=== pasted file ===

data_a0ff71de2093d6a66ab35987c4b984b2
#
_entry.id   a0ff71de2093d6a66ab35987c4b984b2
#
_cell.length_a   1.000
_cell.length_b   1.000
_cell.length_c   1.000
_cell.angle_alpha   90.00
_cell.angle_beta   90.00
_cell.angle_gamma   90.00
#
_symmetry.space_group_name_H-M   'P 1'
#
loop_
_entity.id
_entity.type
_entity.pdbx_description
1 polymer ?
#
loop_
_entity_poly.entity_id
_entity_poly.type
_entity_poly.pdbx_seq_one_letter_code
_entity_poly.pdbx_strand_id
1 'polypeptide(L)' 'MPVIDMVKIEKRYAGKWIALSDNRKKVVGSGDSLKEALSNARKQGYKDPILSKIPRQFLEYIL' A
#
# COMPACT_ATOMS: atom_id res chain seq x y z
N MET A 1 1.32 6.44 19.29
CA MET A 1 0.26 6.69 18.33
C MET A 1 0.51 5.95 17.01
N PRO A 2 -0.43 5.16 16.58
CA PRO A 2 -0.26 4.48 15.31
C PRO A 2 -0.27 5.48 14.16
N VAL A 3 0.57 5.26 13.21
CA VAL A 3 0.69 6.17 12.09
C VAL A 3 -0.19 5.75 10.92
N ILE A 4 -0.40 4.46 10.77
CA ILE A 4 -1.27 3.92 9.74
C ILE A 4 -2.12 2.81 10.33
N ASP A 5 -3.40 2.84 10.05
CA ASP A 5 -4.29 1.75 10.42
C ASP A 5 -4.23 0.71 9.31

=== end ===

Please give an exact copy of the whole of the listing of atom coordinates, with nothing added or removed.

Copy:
data_a0ff71de2093d6a66ab35987c4b984b2
#
_entry.id   a0ff71de2093d6a66ab35987c4b984b2
#
_cell.length_a   1.000
_cell.length_b   1.000
_cell.length_c   1.000
_cell.angle_alpha   90.00
_cell.angle_beta   90.00
_cell.angle_gamma   90.00
#
_symmetry.space_group_name_H-M   'P 1'
#
loop_
_entity.id
_entity.type
_entity.pdbx_description
1 polymer ?
#
loop_
_entity_poly.entity_id
_entity_poly.type
_entity_poly.pdbx_seq_one_letter_code
_entity_poly.pdbx_strand_id
1 'polypeptide(L)' 'MPVIDMVKIEKRYAGKWIALSDNRKKVVGSGDSLKEALSNARKQGYKDPILSKIPRQFLEYIL' A
#
# COMPACT_ATOMS: atom_id res chain seq x y z
N MET A 1 1.32 6.44 19.29
CA MET A 1 0.26 6.69 18.33
C MET A 1 0.51 5.95 17.01
N PRO A 2 -0.43 5.16 16.58
CA PRO A 2 -0.26 4.48 15.31
C PRO A 2 -0.27 5.48 14.16
N VAL A 3 0.57 5.26 13.21
CA VAL A 3 0.69 6.17 12.09
C VAL A 3 -0.19 5.75 10.92
N ILE A 4 -0.40 4.46 10.77
CA ILE A 4 -1.27 3.92 9.74
C ILE A 4 -2.12 2.81 10.33
N ASP A 5 -3.40 2.84 10.05
CA ASP A 5 -4.29 1.75 10.42
C ASP A 5 -4.23 0.71 9.31